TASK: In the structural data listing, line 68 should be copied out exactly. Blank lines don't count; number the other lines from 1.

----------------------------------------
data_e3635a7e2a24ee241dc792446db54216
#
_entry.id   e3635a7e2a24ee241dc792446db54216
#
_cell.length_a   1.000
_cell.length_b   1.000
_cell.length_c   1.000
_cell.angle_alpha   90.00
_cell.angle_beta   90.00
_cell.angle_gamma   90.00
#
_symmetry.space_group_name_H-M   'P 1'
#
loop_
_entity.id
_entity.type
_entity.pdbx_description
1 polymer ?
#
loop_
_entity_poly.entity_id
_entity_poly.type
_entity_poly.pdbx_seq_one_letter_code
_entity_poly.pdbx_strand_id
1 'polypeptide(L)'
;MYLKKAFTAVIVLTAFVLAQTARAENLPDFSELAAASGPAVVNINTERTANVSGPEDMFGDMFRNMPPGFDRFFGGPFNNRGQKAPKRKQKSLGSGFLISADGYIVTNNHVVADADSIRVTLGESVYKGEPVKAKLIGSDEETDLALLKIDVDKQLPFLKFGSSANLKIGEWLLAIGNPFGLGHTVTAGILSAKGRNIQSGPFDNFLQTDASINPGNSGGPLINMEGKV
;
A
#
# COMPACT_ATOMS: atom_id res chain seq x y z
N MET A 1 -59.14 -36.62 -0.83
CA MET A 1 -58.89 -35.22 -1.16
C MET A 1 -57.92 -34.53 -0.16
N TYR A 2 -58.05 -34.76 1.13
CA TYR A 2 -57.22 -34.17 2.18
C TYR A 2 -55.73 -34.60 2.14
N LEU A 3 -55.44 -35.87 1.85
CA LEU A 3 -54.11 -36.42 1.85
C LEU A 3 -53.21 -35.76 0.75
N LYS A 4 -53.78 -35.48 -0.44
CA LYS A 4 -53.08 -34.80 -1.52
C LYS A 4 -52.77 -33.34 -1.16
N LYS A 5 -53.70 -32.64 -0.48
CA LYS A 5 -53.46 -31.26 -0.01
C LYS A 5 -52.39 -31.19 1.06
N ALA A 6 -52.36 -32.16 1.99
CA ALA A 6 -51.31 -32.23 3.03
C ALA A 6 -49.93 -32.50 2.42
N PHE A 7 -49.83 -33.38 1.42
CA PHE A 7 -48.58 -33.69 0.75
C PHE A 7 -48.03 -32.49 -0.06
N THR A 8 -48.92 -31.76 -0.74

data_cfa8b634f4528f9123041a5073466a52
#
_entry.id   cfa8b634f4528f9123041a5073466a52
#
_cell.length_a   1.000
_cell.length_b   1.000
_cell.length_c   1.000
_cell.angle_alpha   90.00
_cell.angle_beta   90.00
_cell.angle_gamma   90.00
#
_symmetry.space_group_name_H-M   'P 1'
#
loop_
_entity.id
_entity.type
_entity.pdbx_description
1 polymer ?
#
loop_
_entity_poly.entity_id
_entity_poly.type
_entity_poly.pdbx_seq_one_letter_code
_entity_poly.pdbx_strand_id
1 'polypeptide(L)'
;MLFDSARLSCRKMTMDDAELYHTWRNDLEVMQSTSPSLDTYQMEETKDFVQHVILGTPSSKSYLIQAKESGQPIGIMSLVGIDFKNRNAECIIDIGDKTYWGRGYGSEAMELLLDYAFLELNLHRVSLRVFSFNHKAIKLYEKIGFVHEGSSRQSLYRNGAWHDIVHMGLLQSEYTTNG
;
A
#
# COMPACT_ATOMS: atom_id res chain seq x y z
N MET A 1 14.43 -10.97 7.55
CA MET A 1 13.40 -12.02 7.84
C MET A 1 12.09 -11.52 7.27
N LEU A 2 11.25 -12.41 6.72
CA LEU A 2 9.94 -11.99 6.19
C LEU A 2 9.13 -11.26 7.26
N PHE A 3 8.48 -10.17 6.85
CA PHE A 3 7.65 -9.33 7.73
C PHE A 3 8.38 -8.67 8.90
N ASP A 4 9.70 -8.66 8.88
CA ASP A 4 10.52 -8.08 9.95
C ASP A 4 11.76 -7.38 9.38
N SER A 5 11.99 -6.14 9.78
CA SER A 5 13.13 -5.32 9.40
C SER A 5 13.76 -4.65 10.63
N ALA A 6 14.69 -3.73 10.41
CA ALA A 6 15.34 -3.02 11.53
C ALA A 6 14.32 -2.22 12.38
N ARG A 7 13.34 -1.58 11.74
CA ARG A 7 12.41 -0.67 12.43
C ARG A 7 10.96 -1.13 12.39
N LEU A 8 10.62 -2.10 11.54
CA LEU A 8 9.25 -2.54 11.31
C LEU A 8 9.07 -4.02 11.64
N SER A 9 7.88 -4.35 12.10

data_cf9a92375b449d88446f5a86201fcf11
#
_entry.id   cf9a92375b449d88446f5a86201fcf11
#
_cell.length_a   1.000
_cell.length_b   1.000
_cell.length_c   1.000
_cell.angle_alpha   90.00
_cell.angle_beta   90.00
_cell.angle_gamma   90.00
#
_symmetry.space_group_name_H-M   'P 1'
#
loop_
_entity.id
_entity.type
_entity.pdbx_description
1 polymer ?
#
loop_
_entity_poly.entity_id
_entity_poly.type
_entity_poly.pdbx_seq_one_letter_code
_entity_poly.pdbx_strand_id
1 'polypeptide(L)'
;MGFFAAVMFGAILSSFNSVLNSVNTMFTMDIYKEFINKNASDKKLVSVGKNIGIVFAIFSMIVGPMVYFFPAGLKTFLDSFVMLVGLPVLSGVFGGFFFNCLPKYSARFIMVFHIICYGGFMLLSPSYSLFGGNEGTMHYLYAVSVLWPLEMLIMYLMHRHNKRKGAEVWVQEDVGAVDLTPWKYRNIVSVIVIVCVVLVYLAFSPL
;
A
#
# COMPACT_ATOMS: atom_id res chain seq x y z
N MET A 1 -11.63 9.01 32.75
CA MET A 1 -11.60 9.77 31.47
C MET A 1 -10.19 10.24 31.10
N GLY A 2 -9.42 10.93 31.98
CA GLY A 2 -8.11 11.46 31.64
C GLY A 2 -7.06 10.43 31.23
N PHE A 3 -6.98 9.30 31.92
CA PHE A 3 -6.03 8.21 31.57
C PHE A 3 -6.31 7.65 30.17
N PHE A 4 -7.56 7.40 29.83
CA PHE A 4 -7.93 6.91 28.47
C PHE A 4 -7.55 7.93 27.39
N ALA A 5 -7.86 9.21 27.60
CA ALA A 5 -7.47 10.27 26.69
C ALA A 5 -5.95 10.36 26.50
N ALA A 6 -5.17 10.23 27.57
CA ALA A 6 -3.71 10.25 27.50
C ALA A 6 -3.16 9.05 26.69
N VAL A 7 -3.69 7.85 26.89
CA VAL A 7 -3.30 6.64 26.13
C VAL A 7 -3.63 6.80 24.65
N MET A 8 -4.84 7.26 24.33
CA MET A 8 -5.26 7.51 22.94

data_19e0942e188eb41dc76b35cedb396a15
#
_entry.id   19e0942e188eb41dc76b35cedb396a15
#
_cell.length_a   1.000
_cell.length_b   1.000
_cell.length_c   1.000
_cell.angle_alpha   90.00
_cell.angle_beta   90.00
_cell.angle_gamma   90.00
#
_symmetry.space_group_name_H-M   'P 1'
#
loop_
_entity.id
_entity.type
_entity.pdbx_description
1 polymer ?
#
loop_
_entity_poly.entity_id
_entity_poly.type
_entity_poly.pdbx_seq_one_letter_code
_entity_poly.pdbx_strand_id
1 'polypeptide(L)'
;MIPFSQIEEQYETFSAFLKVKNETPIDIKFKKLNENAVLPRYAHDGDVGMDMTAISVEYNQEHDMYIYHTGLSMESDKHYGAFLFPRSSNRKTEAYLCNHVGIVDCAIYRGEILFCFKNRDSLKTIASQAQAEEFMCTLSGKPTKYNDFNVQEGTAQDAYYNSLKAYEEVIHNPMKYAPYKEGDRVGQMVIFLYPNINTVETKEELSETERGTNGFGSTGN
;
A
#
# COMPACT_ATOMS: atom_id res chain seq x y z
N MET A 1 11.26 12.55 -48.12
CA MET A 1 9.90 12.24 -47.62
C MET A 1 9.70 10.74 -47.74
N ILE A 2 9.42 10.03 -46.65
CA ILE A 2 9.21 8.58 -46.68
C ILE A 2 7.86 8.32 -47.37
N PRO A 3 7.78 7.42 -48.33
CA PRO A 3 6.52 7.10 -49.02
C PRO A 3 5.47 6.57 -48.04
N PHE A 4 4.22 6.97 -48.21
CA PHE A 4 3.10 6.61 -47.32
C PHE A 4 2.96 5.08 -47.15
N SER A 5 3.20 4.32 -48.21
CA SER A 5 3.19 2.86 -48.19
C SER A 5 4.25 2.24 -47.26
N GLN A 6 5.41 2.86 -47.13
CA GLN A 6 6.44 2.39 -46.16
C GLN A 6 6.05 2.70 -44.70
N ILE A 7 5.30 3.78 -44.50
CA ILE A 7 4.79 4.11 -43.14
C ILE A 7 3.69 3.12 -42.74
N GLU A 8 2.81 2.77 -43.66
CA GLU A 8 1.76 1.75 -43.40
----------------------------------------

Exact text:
_entity.type